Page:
We maintained a Neutral recommendation on American Public Education, Inc. (APEI - Free Report) following appraisal of fourth quarter and full year 2011 results.
American Public Education recorded earnings of 71 cents per share in the fourth quarter, beating the Zacks Consensus Estimate by 11 cents. Earnings were also above the prior-year figure of 52 cents due to robust top-line growth and a low tax rate. Total revenue of $75.7 million surged 34% from the prior-year quarter, and also came in ahead of the Zacks Consensus Estimate of $73 million. The top-line growth was driven by robust student enrollments, particularly from civilian students.
American Public Education is one of the leading online providers of higher education focused primarily on serving the military and public service communities. The company’s students can finance their education through tuition assistance programs of the US Armed Forces (DoD tuition assistance programs), education benefits administered by the Department of Veterans Affairs, and federal student financial programs referred to as the Title IV programs.
More than 50% of the company’s students serve in the US military. The company’s courses have been specifically designed to suite online studies and the faculty has also been specially trained for online teaching. Online programs are well-suited for the unpredictable and demanding work schedules of military personnel who are required to travel and relocate frequently and have limited financial resources.
American Public Education’s tuition costs are not only below most private school tuition costs but also 20% below the average in-state tuition costs for public universities. The company’s undergraduate courses cost $250 per semester credit hour, which has remained unchanged since 2000. Graduate courses cost $325 per semester hour. A full undergraduate degree would cost $30,250 whereas a graduate degree would cost around $12000 for military students. The affordability of the company’s courses and programs will benefit it in the long run due to increasing price sensitivity among students in this challenging economic environment.
Besides, American Public Education is gradually shifting its focus from military personnel to public service segments of the civilian market. In 2011, the company witnessed significant growth in enrollment by civilian students partly due to the attractiveness of the Title IV funds as well as the affordability of the courses offered. Though shift in student mix to civilians would result in higher selling and promotional costs and bad debts, it bodes well for the company’s long-term growth as these students generally take more classes than military students and show higher retention rates.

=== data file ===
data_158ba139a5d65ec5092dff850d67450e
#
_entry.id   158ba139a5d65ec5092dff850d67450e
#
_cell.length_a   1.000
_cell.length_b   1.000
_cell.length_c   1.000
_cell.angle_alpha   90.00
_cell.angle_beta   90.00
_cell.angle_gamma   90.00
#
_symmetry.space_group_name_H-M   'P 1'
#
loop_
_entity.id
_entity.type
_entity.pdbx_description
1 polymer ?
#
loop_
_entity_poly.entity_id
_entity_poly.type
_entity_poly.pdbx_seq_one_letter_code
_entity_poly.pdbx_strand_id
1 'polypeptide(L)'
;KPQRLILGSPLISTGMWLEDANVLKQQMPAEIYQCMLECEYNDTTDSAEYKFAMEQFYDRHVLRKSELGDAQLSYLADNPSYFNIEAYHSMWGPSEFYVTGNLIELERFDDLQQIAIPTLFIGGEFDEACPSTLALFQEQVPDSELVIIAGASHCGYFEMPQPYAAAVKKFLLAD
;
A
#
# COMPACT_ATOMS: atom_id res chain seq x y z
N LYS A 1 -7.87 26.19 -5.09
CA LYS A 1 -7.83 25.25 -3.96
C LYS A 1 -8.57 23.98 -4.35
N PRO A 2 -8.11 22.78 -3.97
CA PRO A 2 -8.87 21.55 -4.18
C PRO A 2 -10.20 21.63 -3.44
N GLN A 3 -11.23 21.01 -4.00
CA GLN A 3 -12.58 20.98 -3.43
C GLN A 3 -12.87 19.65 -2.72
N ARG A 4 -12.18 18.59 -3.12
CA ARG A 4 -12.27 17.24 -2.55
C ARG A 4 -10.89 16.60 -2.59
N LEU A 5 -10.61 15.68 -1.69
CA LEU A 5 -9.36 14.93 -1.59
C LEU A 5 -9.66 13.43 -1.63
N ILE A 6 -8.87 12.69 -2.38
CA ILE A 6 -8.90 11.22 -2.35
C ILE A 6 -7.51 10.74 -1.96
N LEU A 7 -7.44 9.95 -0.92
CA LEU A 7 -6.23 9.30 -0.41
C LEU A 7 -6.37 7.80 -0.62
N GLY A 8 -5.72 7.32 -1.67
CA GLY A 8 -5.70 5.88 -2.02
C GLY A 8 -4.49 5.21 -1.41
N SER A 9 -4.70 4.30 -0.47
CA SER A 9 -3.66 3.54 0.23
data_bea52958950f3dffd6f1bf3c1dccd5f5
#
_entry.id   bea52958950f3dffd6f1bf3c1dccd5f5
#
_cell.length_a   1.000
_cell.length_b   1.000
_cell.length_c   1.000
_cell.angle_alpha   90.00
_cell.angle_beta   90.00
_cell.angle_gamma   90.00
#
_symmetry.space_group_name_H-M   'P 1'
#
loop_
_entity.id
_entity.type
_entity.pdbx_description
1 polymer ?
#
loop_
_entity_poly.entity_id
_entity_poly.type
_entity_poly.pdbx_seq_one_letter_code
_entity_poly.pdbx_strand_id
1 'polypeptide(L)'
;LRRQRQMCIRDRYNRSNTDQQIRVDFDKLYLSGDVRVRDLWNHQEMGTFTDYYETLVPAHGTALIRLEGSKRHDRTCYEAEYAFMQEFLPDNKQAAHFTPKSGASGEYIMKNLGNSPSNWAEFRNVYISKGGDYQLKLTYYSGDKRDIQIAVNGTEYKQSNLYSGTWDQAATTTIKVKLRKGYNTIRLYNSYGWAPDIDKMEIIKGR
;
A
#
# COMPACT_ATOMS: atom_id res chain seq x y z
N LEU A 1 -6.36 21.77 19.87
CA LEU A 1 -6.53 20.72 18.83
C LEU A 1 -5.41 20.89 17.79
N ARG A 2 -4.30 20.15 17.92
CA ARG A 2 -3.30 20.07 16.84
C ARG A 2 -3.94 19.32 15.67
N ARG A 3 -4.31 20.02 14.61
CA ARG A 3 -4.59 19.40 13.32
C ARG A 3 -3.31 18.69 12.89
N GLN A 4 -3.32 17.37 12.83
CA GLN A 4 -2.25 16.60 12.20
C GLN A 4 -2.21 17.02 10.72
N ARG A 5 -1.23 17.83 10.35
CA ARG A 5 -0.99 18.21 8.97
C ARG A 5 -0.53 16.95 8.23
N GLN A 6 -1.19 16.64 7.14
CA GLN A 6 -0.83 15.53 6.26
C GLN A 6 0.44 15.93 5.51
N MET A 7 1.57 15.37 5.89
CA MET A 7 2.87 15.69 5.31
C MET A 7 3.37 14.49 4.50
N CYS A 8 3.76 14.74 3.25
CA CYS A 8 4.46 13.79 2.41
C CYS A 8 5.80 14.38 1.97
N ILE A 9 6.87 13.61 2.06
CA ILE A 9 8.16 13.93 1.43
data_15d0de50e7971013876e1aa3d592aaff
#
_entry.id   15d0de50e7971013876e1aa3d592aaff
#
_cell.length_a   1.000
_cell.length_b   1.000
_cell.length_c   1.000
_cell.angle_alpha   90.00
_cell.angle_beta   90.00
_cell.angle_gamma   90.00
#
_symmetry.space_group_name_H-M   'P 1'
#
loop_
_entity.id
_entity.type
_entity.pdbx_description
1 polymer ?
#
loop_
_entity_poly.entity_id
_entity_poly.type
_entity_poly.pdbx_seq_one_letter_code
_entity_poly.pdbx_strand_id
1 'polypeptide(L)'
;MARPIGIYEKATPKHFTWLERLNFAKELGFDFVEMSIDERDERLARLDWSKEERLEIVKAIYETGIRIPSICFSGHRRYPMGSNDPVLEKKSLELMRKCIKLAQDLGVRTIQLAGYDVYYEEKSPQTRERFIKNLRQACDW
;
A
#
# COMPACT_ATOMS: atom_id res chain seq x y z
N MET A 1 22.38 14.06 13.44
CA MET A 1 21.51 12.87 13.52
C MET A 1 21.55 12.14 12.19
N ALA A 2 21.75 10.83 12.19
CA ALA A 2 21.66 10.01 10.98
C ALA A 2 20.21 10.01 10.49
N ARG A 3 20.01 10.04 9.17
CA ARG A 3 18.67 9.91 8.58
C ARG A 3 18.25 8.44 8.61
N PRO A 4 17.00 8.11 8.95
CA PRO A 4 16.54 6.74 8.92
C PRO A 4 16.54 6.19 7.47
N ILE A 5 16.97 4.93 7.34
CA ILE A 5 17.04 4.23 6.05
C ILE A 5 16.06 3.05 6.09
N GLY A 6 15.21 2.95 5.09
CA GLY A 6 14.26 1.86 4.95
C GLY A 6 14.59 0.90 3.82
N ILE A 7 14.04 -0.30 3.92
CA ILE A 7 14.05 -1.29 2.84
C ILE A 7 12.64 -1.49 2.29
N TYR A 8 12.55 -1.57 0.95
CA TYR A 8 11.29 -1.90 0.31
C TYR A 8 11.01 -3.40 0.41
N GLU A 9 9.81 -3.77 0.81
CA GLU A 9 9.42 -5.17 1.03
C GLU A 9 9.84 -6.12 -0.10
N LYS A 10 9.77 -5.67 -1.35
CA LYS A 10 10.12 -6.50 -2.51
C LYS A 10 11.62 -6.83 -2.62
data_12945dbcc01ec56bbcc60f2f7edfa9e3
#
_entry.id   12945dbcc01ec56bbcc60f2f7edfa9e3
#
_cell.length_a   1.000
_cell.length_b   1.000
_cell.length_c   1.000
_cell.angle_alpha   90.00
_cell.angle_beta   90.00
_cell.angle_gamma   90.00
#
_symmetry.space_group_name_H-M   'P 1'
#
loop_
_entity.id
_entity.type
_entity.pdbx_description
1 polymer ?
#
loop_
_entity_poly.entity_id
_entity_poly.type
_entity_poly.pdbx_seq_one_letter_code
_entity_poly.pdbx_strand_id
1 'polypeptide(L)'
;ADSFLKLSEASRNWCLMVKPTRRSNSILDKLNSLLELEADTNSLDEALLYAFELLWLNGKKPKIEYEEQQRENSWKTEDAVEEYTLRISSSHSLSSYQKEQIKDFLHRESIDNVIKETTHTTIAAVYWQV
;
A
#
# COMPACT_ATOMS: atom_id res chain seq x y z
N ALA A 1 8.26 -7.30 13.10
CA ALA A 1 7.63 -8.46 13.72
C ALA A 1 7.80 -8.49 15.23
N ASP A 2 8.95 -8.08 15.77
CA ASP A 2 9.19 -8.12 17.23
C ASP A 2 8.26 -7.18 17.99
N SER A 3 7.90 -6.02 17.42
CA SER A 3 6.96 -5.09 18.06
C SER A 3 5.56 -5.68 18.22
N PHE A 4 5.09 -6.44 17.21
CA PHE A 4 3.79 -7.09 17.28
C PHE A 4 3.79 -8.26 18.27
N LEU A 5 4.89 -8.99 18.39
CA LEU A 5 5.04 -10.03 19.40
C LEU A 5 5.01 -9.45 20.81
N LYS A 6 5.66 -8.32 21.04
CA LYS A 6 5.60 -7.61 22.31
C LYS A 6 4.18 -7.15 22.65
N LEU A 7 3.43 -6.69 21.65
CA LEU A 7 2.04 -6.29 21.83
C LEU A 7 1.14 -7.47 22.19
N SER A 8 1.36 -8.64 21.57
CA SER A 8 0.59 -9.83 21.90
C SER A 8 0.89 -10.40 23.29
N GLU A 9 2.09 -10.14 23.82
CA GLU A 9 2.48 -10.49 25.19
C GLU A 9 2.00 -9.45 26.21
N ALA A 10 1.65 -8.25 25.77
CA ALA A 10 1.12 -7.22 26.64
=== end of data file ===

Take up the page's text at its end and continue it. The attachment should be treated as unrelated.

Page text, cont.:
As a caveat, the company’s DoD tuition assistance programs and the Title IV federal aid programs are subject to stringent regulations by the Department of Education and accrediting agencies recognized by the Secretary of Education. The regulations and policies of the Department of Education, state education agencies, and the accrediting agencies change frequently.
The educational institutions are also under the scanner due to the rise in abuse of funds, mostly by civilian students who use the balance fund (fund is usually more than American Public Education’s tuition costs) to meet living expenses. The company is taking steps to reduce student abuse of the Title IV Funds and thereby improve student outcomes. However, such efforts increase costs and hurt margins.
At the fourth quarter and 2011 conference call, management announced that active duty military students represent an increasingly smaller portion of the overall population. Management believes that military enrollment will continue to be volatile and possibly decline going forward due to possible reductions in US army, marine and sales force personnel. Defense budget cuts are high on priority, which will also affect student enrollments and funding. We therefore prefer to remain on the sidelines without taking any new positions in the stock.